The U.K. is to begin talks this week with the European Union on how regulators will cooperate over financial services now that Brexit has been completed.
The financial services industry was largely sidelined in the trade deal struck with the EU by Prime Minister Boris Johnson just before Christmas, but the two parties agreed to broker a memorandum of understanding on regulatory cooperation by March.
"We want to preserve financial stability, market integrity and the protection of investors and consumers," Johnson's spokesman, Jamie Davies, told reporters Tuesday. "We did push for a broader agreement on financial services as part of the negotiations, and the Treasury will continue that work with the commission beginning this week."
The industry accounts for about 7% of the U.K.'s economic output, and the country's departure on Dec. 31 post-Brexit transition arrangements threaten the City of London's dominant position in financial services.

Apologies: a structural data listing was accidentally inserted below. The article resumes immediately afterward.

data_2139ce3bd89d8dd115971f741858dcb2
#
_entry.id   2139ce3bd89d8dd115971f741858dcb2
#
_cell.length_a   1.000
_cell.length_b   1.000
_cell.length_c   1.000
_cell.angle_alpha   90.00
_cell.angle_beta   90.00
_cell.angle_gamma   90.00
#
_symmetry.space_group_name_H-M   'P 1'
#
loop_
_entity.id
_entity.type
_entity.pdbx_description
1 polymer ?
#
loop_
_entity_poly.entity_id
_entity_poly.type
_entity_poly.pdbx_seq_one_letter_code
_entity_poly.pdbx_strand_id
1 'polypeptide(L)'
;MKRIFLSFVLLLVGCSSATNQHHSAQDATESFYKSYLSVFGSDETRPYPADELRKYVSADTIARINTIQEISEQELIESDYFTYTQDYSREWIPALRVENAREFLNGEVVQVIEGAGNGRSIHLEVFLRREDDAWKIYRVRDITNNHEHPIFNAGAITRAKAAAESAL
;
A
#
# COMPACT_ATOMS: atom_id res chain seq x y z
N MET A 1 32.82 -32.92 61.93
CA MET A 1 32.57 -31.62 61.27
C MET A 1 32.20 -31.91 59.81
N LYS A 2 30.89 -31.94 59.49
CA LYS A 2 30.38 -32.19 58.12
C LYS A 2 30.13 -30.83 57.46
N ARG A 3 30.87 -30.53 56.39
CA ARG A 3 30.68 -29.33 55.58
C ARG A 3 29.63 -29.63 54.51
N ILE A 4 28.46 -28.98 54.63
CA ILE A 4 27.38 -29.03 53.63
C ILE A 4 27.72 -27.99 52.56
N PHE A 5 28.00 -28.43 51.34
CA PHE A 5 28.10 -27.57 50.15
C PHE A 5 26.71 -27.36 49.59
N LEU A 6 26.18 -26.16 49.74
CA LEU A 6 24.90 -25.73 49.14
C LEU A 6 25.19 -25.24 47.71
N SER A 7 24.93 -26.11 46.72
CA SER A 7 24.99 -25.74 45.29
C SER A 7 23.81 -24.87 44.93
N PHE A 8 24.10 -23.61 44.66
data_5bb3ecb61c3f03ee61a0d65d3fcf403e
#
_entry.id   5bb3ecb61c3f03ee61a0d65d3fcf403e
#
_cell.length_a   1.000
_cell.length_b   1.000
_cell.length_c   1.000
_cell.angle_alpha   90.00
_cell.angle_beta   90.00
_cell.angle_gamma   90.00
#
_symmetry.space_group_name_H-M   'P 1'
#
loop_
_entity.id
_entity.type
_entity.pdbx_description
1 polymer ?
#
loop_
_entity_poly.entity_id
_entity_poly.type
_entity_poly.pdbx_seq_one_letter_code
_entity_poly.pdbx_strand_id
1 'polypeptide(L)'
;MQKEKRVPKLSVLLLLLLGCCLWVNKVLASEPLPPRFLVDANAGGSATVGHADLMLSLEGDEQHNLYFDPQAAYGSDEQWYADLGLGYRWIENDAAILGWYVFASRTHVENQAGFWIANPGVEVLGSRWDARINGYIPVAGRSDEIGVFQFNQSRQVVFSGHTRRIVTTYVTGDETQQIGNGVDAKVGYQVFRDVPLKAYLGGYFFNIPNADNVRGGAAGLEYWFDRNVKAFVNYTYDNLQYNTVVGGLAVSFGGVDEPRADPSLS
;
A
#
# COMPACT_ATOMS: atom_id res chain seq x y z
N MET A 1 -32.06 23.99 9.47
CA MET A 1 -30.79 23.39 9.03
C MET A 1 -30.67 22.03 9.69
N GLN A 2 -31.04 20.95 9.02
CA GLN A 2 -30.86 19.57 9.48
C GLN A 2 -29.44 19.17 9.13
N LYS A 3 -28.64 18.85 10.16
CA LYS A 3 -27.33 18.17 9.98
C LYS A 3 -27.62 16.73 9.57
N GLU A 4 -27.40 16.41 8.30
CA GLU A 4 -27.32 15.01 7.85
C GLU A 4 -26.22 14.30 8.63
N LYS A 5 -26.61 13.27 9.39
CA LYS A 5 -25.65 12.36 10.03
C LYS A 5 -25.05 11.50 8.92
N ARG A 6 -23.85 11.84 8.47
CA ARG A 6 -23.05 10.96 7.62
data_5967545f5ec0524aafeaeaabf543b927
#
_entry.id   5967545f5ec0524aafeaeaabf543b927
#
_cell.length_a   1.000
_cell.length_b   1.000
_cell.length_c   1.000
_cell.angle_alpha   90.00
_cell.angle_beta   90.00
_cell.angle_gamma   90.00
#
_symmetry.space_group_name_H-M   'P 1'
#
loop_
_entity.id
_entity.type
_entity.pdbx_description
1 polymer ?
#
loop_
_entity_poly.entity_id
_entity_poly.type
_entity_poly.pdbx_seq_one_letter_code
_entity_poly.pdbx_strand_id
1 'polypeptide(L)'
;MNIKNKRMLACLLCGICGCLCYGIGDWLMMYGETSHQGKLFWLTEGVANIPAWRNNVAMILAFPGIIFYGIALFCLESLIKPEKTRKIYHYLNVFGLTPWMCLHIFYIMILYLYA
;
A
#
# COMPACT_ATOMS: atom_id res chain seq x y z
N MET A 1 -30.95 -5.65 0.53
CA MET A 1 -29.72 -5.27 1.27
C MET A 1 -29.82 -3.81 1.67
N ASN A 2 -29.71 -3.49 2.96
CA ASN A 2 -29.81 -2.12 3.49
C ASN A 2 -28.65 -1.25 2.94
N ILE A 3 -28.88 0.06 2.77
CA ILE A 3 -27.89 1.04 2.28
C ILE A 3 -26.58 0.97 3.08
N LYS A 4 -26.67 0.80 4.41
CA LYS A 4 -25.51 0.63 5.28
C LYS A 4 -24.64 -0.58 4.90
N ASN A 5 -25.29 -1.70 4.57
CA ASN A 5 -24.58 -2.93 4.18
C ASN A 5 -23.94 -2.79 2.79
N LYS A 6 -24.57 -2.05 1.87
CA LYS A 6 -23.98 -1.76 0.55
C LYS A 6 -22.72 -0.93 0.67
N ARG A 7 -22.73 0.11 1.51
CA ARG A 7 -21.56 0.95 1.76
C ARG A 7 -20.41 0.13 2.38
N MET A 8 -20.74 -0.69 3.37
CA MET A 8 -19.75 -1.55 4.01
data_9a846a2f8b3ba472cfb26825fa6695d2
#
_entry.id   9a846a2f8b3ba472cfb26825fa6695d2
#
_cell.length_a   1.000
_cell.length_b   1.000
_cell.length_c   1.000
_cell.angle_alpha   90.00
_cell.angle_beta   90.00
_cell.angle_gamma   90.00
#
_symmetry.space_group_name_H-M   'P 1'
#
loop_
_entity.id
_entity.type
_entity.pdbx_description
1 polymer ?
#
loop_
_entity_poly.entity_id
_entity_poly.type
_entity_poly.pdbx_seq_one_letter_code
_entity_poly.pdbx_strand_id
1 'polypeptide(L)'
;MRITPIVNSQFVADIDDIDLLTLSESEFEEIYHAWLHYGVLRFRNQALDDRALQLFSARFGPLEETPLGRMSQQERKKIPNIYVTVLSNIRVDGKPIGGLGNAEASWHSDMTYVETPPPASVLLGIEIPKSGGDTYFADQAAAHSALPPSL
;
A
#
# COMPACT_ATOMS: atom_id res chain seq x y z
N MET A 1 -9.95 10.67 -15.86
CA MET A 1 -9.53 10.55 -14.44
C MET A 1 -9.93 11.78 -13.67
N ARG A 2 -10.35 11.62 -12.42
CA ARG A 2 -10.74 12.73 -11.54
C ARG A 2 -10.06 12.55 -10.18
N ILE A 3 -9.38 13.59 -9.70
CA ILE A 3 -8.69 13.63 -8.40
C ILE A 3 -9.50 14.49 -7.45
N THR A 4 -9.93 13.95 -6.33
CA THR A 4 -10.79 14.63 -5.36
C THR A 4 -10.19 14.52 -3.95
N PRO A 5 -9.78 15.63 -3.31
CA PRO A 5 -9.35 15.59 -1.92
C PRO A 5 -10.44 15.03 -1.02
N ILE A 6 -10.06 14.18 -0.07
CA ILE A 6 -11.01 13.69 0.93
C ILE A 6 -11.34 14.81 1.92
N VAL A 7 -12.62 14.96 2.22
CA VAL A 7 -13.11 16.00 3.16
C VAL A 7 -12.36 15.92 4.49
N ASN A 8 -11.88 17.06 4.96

The memorandum of understanding is intended to set the framework for regulatory cooperation to allow for "bilateral exchanges of views and analysis relating to regulatory initiatives and other issues of interest," according to a declaration in December by the U.K. and the EU.
It also seeks to establish a process for establishing the adoption, suspension and withdrawal of so-called equivalence decisions that involve the two parties accepting their rules are as strict as each other's, allowing banks and other financial companies to do business across borders.
It's these equivalence rulings that the U.K. is seeking from the EU, after unilaterally issuing a set of its own decisions last year to allow EU financial institutions to keep operating in Britain.
Chancellor of the Exchequer Rishi Sunak and Economic Secretary to the Treasury John Glen will both be involved in the talks, according to the Treasury. The EU granted two big equivalence decisions to the U.K. in 2020 — but with 28 areas still open, it's unclear how much investment banking business can remain in Britain.
The early days of Brexit have already laid bare the stakes, with London losing €6.3 billion in daily stock trades to EU venues on Jan. 4, the first business day after the transition period.